Spirituality and Medicine - A Chaplains Perspective




Rabbi David Albert is a Senior Staff Chaplain at Baptist Health South Florida, a non-profit, faith-based hospital system comprising six hospitals in Miami-Dade County, Florida, in the United States.  Originally from South Africa, he is an ordained Orthodox Rabbi and Board Certified Chaplain who has been on staff at Baptist Health South Florida for 10 years. 

Click here to access Rabbi David Alberts Power Point presentation titled "Preserving Human Dignity at the End of Life".

  • Rabbi David, please tell us a bit about your role at as a hospital chaplain and be at your current position in Miami, which is a long way from your home in South Africa.  

I grew up in a society where most of the indigenous population would initially consult a spiritual care giver (called a sangoma or witch doctor). Illness and disease were understood in terms of spiritual imbalance. So I was always exposed to a different model of care and healing.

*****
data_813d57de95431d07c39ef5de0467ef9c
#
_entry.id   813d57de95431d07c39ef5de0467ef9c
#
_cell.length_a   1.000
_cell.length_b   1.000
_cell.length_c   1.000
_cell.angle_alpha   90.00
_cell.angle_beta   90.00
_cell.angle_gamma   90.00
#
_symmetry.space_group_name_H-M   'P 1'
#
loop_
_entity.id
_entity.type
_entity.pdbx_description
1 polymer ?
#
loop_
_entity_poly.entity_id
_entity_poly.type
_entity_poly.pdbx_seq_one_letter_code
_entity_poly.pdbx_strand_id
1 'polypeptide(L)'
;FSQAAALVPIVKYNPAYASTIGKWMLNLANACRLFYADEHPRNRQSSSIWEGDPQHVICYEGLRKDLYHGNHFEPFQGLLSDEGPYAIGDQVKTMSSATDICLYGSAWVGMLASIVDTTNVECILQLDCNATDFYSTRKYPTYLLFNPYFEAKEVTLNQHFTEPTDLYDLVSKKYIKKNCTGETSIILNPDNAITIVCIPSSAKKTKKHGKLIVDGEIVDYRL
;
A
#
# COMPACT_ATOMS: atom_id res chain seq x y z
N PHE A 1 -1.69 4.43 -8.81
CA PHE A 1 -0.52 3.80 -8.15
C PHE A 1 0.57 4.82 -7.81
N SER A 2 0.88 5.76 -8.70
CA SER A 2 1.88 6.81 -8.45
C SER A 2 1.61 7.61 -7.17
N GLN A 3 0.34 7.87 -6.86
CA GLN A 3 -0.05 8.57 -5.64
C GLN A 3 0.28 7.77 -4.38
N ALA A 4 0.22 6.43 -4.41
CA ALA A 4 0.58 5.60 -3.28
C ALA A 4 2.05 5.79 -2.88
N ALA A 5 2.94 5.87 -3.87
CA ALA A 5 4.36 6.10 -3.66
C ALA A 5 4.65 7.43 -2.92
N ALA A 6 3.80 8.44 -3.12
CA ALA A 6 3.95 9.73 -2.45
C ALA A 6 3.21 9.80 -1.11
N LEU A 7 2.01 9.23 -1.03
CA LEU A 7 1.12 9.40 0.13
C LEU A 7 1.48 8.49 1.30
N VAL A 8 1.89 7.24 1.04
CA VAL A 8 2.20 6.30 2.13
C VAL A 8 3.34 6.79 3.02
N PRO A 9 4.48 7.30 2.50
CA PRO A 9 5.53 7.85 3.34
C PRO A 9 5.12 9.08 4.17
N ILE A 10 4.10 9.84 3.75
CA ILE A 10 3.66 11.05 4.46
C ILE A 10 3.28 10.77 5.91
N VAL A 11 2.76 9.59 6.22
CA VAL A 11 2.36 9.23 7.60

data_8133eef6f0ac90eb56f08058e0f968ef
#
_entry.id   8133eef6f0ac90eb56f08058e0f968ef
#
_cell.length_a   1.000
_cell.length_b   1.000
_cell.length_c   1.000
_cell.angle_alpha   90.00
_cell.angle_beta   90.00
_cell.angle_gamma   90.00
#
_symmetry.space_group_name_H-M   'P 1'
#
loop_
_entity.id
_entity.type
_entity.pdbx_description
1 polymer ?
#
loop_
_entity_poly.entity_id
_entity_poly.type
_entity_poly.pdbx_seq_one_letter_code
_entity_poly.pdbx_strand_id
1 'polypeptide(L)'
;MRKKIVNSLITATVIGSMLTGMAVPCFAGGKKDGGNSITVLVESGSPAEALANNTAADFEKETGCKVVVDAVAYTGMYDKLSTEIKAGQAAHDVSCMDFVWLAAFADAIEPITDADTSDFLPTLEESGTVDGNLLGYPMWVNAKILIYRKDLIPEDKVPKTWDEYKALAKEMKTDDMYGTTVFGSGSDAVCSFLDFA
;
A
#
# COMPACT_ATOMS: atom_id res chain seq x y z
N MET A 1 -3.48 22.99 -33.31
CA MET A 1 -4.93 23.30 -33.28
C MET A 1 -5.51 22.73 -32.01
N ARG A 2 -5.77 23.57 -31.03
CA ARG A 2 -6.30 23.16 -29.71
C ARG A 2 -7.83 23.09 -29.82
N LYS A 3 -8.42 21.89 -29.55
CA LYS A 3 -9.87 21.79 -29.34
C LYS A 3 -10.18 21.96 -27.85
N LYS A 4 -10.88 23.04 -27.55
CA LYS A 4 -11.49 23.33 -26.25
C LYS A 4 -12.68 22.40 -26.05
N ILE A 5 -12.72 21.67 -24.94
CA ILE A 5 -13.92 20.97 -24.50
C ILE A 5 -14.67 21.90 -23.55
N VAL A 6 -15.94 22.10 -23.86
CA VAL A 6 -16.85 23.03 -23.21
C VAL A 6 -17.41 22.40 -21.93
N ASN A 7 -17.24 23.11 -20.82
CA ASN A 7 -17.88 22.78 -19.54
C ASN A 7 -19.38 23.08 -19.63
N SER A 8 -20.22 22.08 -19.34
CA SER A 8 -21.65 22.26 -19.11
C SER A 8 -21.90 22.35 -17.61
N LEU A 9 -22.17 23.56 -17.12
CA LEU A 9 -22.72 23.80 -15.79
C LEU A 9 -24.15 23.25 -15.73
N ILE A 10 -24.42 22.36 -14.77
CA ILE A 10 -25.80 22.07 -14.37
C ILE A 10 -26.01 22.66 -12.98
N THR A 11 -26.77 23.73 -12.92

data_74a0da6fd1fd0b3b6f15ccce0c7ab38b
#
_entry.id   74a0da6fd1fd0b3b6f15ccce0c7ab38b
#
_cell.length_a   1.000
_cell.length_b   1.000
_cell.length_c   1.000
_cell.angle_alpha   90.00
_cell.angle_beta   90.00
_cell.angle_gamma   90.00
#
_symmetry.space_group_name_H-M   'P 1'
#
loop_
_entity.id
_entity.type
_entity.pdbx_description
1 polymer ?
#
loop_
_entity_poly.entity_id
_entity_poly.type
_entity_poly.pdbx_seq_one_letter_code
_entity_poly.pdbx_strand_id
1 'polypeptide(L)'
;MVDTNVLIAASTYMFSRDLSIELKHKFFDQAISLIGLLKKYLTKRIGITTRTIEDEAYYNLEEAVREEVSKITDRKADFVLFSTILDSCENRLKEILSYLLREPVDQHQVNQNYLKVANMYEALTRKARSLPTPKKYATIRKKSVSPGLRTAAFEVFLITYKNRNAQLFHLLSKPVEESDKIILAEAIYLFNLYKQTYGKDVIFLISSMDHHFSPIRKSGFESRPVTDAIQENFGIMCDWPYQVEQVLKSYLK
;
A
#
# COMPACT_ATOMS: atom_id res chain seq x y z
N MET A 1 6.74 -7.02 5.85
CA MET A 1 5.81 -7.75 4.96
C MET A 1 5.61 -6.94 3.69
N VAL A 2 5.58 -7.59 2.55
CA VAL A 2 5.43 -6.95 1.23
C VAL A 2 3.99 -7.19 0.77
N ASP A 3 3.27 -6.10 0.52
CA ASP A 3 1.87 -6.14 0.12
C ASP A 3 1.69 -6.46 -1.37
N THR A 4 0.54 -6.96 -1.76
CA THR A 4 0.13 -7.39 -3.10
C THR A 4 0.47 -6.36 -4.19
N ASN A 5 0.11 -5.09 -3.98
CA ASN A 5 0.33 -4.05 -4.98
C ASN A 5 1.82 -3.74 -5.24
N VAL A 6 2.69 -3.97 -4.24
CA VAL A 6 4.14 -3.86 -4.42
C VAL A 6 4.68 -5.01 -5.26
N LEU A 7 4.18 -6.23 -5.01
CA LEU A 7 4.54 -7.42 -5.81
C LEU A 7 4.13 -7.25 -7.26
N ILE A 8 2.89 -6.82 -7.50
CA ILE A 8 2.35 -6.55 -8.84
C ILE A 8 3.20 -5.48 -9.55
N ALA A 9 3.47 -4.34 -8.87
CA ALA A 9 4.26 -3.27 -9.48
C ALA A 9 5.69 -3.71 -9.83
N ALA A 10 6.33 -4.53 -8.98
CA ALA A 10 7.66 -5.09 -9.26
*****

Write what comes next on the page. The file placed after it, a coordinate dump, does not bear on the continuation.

Obliviously, providing spiritual care today in Miami is very different.  Yet, I find that so many of the struggles, dilemmas and concerns people face at the end of life are universal. It really doesn’t matter where one is from or what they believe. The needs and concerns are the same as regarding the need for love, meaning and forgiveness. Was my life significant? Did it have an impact, make an impression? What is the meaning of all this?